This is why he must feel the house with people whom he refers to as interesting as to all him in some sort of way to live a bit vicariously through the lives of those who frequent his house. Plus, while still taking Daisy through the house, Nick observes, He hadn’t once ceased looking at Daisy and I think he revalued everything in his house according to the measure of response it drew from her well-loved eyes” (Fitzgerald, p. 98). This showed without a doubt that it wasn’t the possessions that mattered at all to Gatsby. He never drew happiness from obtaining them.

He only drew happiness from the Joy that his possessions seemed to give Daisy. His happiness wasn’t in the money, but in her approval. This supports the ideology of wealth being the tool to get her love back that Gatsby was invoking in his attempt to win her heart again. However, we discover this happiness was to be short-lived. In foreshadowing this, Nick says, “l saw that the expression of bewilderment came back into Gatsby face, as though a faint doubt had occurred to him as to the quality of his present happiness” (Fitzgerald, p. 103).

This quote in the book sets the tone for while Gatsby Joy could only come from her and not wealth. Gatsby wondered at this point whether the happiness he felt was of a true nature, which could only come from Daisy really loving him, or was his happiness lost in only her admiration of the materialistic possessions he had obtained. At this point, I believe that Gatsby became conscious of his ideology of using wealth as a tool and that it could not bring him the happiness he so longed for with Daisy. Yet, he persisted in his endeavors to get her back.

Later in the novel, we are met with the main conflict which occurs between Gatsby and Daisy’s husband Tom. Gatsby openly admits to Tom that Daisy never really loved him, but only married him because Gatsby was penniless and unable to make it back home from the Great War. This alone proves through Gatsby own declaration that Daisy is a superficial individual who only wants the high-class living that wealth and tutus provides. However, even in obtaining this, Daisy is still not happy. This also supports the earlier statement that Gatsby is now aware of the ideology of wealth as being Daisy’s only true love.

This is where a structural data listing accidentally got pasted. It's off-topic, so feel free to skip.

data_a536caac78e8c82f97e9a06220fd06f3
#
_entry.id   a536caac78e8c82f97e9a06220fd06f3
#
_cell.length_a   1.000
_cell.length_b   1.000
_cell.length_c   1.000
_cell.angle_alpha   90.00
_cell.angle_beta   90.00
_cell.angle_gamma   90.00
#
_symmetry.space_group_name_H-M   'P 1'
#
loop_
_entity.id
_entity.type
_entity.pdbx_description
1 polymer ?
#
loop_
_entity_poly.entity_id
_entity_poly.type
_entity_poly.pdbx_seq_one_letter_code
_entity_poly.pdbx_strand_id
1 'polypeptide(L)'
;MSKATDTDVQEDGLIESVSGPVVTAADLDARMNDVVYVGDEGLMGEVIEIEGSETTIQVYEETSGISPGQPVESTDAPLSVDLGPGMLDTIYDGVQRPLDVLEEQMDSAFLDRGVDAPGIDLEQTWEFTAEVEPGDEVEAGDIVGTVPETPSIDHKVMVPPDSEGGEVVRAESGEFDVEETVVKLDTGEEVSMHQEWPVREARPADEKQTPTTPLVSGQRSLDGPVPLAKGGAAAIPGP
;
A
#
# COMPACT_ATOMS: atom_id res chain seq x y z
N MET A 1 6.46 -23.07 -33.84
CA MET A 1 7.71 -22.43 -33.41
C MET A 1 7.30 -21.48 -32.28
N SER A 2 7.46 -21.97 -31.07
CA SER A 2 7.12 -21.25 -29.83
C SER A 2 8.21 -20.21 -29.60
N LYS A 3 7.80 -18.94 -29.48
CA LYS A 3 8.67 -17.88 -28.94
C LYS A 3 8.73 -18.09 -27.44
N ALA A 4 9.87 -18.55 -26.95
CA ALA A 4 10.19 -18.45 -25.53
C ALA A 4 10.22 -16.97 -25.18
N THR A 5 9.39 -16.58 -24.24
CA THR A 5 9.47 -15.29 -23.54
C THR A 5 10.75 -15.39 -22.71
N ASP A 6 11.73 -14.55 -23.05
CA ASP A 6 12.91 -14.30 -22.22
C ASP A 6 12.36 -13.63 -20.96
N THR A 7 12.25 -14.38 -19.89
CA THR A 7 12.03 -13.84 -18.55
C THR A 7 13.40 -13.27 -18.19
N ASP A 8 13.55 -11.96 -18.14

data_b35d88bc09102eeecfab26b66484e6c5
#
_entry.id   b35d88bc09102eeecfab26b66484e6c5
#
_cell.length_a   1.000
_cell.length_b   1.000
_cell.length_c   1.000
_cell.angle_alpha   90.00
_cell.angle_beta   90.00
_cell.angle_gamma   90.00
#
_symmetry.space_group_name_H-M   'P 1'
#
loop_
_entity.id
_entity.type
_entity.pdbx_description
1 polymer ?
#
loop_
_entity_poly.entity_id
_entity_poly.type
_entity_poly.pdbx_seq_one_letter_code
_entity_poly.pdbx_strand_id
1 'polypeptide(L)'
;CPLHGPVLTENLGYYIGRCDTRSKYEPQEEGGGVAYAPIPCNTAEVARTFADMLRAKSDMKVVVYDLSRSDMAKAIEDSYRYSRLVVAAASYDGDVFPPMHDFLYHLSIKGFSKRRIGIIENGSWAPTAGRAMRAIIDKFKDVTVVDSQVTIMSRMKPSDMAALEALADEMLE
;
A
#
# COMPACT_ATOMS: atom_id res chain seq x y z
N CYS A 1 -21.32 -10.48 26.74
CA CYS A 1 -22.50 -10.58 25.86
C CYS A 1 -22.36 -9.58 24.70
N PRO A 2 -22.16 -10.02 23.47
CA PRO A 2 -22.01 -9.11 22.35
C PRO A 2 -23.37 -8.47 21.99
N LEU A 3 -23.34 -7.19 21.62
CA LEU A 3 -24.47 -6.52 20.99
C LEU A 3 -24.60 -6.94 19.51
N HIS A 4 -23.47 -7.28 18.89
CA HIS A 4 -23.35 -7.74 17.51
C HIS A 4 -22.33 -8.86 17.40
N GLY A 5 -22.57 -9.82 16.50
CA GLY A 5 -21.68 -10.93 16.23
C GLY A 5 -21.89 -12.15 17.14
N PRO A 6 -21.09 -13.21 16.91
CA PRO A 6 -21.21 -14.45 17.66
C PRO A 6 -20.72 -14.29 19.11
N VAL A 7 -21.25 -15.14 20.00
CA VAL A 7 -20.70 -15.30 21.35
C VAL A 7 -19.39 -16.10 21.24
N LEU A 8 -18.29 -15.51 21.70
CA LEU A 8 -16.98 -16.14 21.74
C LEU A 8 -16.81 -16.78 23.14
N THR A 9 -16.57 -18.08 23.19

Speaking to Gatsby about Daisy’s decision to marry Tom and not wait on Gatsby to return from the war, Nick thinks to himself, “Daisy was young and her artificial world was redolent of orchids and pleasant, cheerful snobbery and orchestras which set the rhythm of the year, summing up the sadness and suggestiveness of life in new tunes” (Fitzgerald, p. 161). Referring to her world as Ewing artificial and containing sadness and suggestiveness eludes to the fact that Daisy is not truly happy with her life but can only live it with wealthy possessions and people constantly in her life. Something artificial is not genuine, but a cheap copy.

Therefore, even her happiness was not genuine, but also a cover-up in an attempt to fill her life with enough wealth as to make it bearable in her own eyes. When you read it closely, you begin to feel a bit sorry for her because it seems that this lavish lifestyle has actually taken her captive and it is as if she is almost more under its control. This also supports the Marxist Theory of people being driven by ideologies and the theme that money cannot purchase true happiness. The story culminates to the bitter end and harsh reality that although wealth and status can get you recognized, it cannot make you happy.

When a lady is killed by Gatsby car with Daisy as the driver, she allows Gatsby to take the fall for it and ultimately lose his life by the gun of the dead woman’s husband. Existing in the ideology of social status, Daisy chooses to let Gatsby pay the ultimate price for the crime she committed because she was unwilling to tear her away from the lifestyle he lives for. Honestly, her ideologies of wealth was much deeper than anyone else in this story. After all the money, the mansion, the countless parties, in death Gatsby has no true friend but Nick.

All others forsake him other than four servants, his father he had not seen in two years, and an unknown man who used to look through Gatsby books in his library. Nick remembers, “l found myself on Gatsby side, and alone” (Fitzgerald, p. 175) Nick works to no avail trying to find people willing to come to Gatsby funeral. He felt as if he owed Gatsby that much. “l wanted to get someone for him. I wanted to go into the room where he lay and assure him: ‘I’ll get somebody for you, Gatsby. Don’t worry. Just trust me and I’ll get somebody for single flower for Gatsby funeral.

However, through Nick’s actions at the end, we are met with a good ideology rather than the bad one. Nick believes in the ideology of true friendship and thus remains Gatsby true friend even after his death. Although Nick is left still living in the rich neighborhood, but alas unhappy in spite of it, his friendship with Gatsby remains intact. Thus The Great Gatsby ends with the life of an extraordinary man being shot own in cold blood, not so much by the killer holding the gun as much as it was by the inability of his wealth and status to obtain him the happiness he sought so desperately for from Daisy.

The ideologies of using wealth to be happy fails everyone involved. Neither character in this story whether it be Tom, Daisy, Gatsby, or Nick finds any happiness in the end. Nick loses his best friend, Gatsby loses his life, and Tom and Daisy continue to live in the web of false securities that wealth can provide, still remaining captive to the ideology of wealth and social status to measure one’s worth.